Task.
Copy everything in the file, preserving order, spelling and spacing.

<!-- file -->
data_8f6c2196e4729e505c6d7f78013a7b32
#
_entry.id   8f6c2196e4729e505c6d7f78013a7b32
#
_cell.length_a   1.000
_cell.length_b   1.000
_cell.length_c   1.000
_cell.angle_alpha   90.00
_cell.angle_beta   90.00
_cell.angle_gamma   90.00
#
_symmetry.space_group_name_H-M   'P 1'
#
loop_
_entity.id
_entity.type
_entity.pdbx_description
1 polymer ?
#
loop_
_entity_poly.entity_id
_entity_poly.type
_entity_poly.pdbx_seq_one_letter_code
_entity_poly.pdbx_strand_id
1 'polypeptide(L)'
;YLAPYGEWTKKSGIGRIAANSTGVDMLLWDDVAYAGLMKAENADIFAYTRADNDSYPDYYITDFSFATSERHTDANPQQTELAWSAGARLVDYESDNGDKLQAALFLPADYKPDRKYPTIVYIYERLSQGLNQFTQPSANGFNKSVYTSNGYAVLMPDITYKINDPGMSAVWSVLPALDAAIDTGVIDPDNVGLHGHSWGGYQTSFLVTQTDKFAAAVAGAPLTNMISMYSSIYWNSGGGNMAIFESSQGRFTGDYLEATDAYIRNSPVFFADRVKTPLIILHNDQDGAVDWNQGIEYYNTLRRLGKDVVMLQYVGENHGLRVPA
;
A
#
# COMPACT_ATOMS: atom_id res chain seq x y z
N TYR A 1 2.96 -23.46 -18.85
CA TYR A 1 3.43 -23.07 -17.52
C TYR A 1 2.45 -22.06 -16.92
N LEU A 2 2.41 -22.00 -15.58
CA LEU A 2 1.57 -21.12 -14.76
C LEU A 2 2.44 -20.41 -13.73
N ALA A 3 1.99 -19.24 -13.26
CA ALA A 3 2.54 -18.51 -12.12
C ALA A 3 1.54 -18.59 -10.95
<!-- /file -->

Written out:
data_8f6c2196e4729e505c6d7f78013a7b32
#
_entry.id   8f6c2196e4729e505c6d7f78013a7b32
#
_cell.length_a   1.000
_cell.length_b   1.000
_cell.length_c   1.000
_cell.angle_alpha   90.00
_cell.angle_beta   90.00
_cell.angle_gamma   90.00
#
_symmetry.space_group_name_H-M   'P 1'
#
loop_
_entity.id
_entity.type
_entity.pdbx_description
1 polymer ?
#
loop_
_entity_poly.entity_id
_entity_poly.type
_entity_poly.pdbx_seq_one_letter_code
_entity_poly.pdbx_strand_id
1 'polypeptide(L)'
;YLAPYGEWTKKSGIGRIAANSTGVDMLLWDDVAYAGLMKAENADIFAYTRADNDSYPDYYITDFSFATSERHTDANPQQTELAWSAGARLVDYESDNGDKLQAALFLPADYKPDRKYPTIVYIYERLSQGLNQFTQPSANGFNKSVYTSNGYAVLMPDITYKINDPGMSAVWSVLPALDAAIDTGVIDPDNVGLHGHSWGGYQTSFLVTQTDKFAAAVAGAPLTNMISMYSSIYWNSGGGNMAIFESSQGRFTGDYLEATDAYIRNSPVFFADRVKTPLIILHNDQDGAVDWNQGIEYYNTLRRLGKDVVMLQYVGENHGLRVPA
;
A
#
# COMPACT_ATOMS: atom_id res chain seq x y z
N TYR A 1 2.96 -23.46 -18.85
CA TYR A 1 3.43 -23.07 -17.52
C TYR A 1 2.45 -22.06 -16.92
N LEU A 2 2.41 -22.00 -15.58
CA LEU A 2 1.57 -21.12 -14.76
C LEU A 2 2.44 -20.41 -13.73
N ALA A 3 1.99 -19.24 -13.26
CA ALA A 3 2.54 -18.51 -12.12
C ALA A 3 1.54 -18.59 -10.95